As fraudulent election nears, Maduro cracks down on journalists

Masked man pointing at journalists with cameras on sidewalk (© AFP/Getty Images)
A man with SEBIN, the Venezuelan intelligence service, confronts journalists in Caracas on May 16, 2019. (© AFP/Getty Images)

Ahead of the unconstitutional and fraudulent December 6 parliamentary elections in Venezuela, the illegitimate regime of Nicolás Maduro is cracking down on journalists.

The Venezuelan constitution protects freedom of expression, forbids censorship and guarantees access to information.

However, Venezuela has fallen 31 places since 2014 in the World Press Freedom Index — ranking 147 out of 180 countries — thanks to Maduro’s attacks on journalists and their publications.

“Elections cannot be free/fair under such a regime,” said the U.S. Department of State’s Michael Kozak. “The world must hold Maduro accountable.”

The illegitimate Maduro regime forcibly disappeared Roland Carreño, a journalist and opposition party activist. According to media reports, neighbors were the last to see Carreño in person on the morning of October 26. They watched as unmarked vehicles approached the journalist and forced him inside.

Carreño was detained for 48 hours before the regime announced he was imprisoned.

Tarek Saab, the regime’s chief prosecutor, said that Carreño was detained for “participation in conspirative plans against the democratic peace,” according to media reports. Saab has been sanctioned by many governments, including the United States and members of the European Union, for undermining democracy.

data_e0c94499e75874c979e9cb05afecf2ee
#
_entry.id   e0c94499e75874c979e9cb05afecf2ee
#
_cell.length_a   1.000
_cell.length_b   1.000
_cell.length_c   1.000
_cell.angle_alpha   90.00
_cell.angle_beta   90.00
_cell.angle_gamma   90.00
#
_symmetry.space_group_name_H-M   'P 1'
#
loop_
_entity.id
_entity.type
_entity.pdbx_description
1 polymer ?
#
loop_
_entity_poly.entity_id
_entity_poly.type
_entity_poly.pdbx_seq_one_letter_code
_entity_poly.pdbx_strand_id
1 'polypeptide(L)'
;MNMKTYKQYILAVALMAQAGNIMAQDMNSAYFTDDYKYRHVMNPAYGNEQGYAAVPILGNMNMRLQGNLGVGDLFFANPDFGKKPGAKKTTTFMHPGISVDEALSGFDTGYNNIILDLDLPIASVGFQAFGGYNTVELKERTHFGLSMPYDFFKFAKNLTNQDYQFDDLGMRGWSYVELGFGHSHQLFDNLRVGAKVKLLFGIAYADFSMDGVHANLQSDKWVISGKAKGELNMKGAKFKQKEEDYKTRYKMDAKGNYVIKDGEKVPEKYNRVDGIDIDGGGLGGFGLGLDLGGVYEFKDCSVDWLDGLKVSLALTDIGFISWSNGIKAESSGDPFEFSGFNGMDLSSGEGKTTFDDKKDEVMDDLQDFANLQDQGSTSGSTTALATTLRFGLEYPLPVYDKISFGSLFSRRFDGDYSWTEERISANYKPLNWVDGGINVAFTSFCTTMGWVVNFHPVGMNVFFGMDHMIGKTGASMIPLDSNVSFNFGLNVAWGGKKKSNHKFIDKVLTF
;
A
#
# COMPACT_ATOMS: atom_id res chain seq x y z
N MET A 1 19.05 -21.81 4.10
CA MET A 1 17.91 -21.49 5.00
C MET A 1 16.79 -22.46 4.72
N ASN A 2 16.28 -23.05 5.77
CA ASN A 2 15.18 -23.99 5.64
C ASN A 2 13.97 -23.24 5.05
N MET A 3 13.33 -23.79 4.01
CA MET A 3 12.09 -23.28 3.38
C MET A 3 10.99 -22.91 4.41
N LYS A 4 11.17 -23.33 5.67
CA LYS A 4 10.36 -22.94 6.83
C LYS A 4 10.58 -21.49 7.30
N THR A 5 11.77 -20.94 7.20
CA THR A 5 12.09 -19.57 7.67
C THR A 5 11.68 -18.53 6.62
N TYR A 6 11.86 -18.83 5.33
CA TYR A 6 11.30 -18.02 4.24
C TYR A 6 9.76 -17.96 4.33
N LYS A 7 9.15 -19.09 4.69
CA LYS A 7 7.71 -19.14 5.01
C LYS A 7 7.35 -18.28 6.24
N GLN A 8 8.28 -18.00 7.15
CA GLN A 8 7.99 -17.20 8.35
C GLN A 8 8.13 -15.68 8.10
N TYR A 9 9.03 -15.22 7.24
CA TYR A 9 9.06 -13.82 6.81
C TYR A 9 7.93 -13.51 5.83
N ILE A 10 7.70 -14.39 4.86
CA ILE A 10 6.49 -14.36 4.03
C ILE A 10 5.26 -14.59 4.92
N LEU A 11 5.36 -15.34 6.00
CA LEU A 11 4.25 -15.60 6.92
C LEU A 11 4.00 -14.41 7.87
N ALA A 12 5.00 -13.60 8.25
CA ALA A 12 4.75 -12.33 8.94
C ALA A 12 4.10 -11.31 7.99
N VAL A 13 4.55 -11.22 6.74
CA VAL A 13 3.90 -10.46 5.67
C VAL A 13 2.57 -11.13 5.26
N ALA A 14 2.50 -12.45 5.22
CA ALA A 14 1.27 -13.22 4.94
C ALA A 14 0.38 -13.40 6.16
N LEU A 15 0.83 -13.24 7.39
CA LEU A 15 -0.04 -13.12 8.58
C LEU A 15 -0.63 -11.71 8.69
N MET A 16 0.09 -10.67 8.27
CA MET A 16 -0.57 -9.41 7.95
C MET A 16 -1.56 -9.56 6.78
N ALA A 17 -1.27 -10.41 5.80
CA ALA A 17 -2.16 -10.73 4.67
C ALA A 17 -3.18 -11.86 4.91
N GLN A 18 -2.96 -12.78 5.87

Legitimate interim President Juan Guaidó denounced the forced disappearance of Carreño and others like him. “We alert the world to their forced disappearance and hold the dictatorship responsible for their physical and mental integrity,” he said.

Six days before Carreño’s disappearance, Maduro’s intelligence service, SEBIN, raided the headquarters of independent newspaper Correo del Caroní in Puerto Ordaz. According to the Committee to Protect Journalists, SEBIN confiscated a computer and documents and barred the newspaper’s lawyer from entering the premises.

Tarek Saab speaking to people holding microphones (© Federico Parra/AFP/Getty Images)
Tarek Saab, Maduro’s chief prosecutor, talks to journalists after a news conference in Caracas, Venezuela, on January 24. Saab recently defended the forced disappearance of journalist Roland Carreño. (© Federico Parra/AFP/Getty Images)

The judge’s order authorizing the raid did not allege any crimes on the part of the newspaper.

After the raid, SEBIN took journalist María Ramírez Cabello and administrative employee Susana Reyes into custody, reports the CPJ. SEBIN detained and questioned them for six hours without a lawyer present before releasing them.

SEBIN later returned the confiscated documents but not the computer.

On October 12, SEBIN raided the home of David Natera Febres, the founder and director of Correo del Caroní. SEBIN took Natera Febres, who is 80 and suffers from health problems, and detained and interrogated him for over four hours about the newspaper’s alleged connection to his son, a member of Guaidó’s interim government. Natera Febres was also not allowed to have a lawyer present.

Natera Febres was released later that night without charges.

National Assembly member María Concepción Mulino says these illegal actions are part of over 700 documented cases of attacks against journalists and their publications since the start of the year. As of November 18, there were 365 political prisoners who remained jailed.

“With less than two months to go until the fraudulent parliamentary elections rejected by the international community, the usurper is not satisfied with the [lack] of legitimate electoral conditions,” Concepción Mulino said, “but also intensifies the attack on the media … [to hide] the chaos [and] the corruption in which this tyranny has plunged Venezuela.”